When Ichiro Suzuki crashed the major leagues in 2001, what struck many, beyond his wizardry with the bat, was this inimitable presence, a style and savoir-faire that ran in deep contrast to the tobacco-stained American ballplayer. It wasn't that Ichiro was Japanese; he was new, magnetic, mysterious.

He valued the same thing in others, too. He appreciated Rod Carew's austerity with words, Paul Molitor's quiet strength, Buck O'Neil's aura. Ichiro loved everything about Buck. They were two men from different eras with different skin colors, different bank accounts, different perspectives. And yet their love of baseball and desire to make the game better bridged the language gap and forged a relationship likelier than one might think.

Buck's joy was osmotic, and Ichiro will think about him in moments like today, in which his struggles are undeniable. Whether it's age or something else, Ichiro, 38, is struggling like never before: an on-base percentage below .300, a batting average almost 60 points shy of his career norm and questions about his future following this season, when he's due to hit free agency.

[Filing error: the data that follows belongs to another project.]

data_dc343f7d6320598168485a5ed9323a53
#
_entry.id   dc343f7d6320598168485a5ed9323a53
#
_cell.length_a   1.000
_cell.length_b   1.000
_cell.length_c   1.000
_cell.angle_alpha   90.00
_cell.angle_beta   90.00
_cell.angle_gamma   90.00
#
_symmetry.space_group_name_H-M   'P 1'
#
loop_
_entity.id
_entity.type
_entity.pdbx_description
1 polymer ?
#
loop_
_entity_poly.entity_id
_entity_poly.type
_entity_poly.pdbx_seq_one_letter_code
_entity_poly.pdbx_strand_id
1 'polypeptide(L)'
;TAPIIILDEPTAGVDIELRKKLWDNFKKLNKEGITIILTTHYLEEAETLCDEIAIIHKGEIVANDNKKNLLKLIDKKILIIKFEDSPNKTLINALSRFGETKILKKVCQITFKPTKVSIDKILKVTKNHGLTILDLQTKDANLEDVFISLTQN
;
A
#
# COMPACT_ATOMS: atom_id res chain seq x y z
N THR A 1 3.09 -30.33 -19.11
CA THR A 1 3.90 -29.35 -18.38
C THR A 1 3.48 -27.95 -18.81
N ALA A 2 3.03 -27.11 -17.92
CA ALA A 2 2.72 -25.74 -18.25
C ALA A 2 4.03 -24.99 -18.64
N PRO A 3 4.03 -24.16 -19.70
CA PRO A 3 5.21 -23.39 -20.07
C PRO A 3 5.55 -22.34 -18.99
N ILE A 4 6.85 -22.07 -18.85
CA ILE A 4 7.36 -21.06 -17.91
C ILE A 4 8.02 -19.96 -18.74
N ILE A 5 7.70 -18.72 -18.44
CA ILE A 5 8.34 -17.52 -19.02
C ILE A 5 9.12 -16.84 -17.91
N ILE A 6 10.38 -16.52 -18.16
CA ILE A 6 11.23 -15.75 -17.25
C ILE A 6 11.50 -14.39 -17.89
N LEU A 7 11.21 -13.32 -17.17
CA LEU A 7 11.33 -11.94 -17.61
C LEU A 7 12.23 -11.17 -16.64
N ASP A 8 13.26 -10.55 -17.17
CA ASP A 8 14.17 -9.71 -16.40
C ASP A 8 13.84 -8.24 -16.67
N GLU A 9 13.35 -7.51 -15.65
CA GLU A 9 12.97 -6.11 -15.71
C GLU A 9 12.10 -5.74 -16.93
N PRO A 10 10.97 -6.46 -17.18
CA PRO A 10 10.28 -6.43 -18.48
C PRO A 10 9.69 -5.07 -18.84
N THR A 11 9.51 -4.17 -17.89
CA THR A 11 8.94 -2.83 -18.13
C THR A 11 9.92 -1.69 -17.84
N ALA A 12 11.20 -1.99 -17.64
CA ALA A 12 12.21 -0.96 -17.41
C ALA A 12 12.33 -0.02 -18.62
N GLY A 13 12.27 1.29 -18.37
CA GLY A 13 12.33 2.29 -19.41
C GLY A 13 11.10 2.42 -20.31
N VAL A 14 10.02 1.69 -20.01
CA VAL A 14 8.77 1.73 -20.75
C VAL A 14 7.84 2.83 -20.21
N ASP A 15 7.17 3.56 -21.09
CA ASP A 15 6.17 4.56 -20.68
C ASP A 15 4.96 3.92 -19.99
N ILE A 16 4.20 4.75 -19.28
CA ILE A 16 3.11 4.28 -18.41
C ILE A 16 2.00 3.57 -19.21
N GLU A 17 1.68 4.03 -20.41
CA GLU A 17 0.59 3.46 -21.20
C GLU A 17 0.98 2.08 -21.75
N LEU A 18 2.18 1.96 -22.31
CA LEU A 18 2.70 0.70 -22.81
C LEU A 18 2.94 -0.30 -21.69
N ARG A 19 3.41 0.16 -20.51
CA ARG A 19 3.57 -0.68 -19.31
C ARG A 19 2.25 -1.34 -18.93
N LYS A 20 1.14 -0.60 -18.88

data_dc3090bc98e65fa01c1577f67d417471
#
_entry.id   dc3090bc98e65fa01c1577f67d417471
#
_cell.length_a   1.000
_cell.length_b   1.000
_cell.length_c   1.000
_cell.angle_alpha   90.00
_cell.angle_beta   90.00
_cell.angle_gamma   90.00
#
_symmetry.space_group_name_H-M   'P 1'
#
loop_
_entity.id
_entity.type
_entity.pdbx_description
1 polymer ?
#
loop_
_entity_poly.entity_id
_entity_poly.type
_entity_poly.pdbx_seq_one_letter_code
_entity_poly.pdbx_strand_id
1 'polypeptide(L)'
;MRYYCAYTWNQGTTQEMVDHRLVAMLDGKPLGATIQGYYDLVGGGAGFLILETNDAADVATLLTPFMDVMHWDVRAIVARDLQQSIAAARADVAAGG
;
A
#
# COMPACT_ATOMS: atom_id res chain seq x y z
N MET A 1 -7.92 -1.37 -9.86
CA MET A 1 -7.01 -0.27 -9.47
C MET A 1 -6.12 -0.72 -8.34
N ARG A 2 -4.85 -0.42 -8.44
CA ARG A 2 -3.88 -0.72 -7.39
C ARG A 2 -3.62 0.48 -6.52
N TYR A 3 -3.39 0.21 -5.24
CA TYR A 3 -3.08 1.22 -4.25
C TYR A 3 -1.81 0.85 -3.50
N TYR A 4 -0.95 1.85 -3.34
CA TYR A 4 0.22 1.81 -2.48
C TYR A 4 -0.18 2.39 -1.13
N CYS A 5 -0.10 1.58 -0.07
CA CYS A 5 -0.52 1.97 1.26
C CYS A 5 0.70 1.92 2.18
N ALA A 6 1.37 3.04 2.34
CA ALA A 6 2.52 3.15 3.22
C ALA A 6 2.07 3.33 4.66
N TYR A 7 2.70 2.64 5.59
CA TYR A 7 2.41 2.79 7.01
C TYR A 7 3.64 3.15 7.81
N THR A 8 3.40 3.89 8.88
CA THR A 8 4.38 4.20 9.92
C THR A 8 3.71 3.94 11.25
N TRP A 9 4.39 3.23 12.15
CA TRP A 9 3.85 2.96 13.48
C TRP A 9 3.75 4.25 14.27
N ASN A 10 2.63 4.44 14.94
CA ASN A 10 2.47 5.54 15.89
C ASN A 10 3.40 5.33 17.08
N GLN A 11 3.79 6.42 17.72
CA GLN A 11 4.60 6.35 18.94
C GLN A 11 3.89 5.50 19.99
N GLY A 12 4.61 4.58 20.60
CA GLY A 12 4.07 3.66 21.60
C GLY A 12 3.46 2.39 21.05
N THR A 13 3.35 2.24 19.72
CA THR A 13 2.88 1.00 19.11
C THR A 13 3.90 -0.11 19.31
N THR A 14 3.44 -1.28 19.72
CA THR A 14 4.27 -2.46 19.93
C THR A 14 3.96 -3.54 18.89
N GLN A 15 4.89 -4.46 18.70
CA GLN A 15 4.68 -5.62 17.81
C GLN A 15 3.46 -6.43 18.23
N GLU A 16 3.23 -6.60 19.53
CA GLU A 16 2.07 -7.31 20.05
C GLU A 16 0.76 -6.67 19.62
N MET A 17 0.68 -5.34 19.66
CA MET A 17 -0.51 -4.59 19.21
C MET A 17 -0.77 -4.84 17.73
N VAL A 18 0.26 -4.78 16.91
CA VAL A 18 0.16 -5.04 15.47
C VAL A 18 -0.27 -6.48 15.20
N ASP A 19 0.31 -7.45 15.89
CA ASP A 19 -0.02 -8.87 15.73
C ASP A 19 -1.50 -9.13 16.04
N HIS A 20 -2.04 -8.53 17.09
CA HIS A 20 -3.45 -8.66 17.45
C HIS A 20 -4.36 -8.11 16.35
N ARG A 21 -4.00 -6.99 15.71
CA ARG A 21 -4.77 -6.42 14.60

Before he died in 2006, Buck often spoke of players he enjoyed watching. He had an affinity for those who stayed in one place their whole career. Ichiro's marriage to the Seattle Mariners seemed a fait accompli until recently, and in a rare interview, he told Yahoo! Sports this week that his return is no certainty.

"It's going to go both ways," Ichiro said through his translator, Antony Suzuki. "It can't just come from the player. It's got to come from the team, too. If the team is saying they need you, you're necessary, then it becomes a piece. But if it's just coming from the player, it's not going to happen."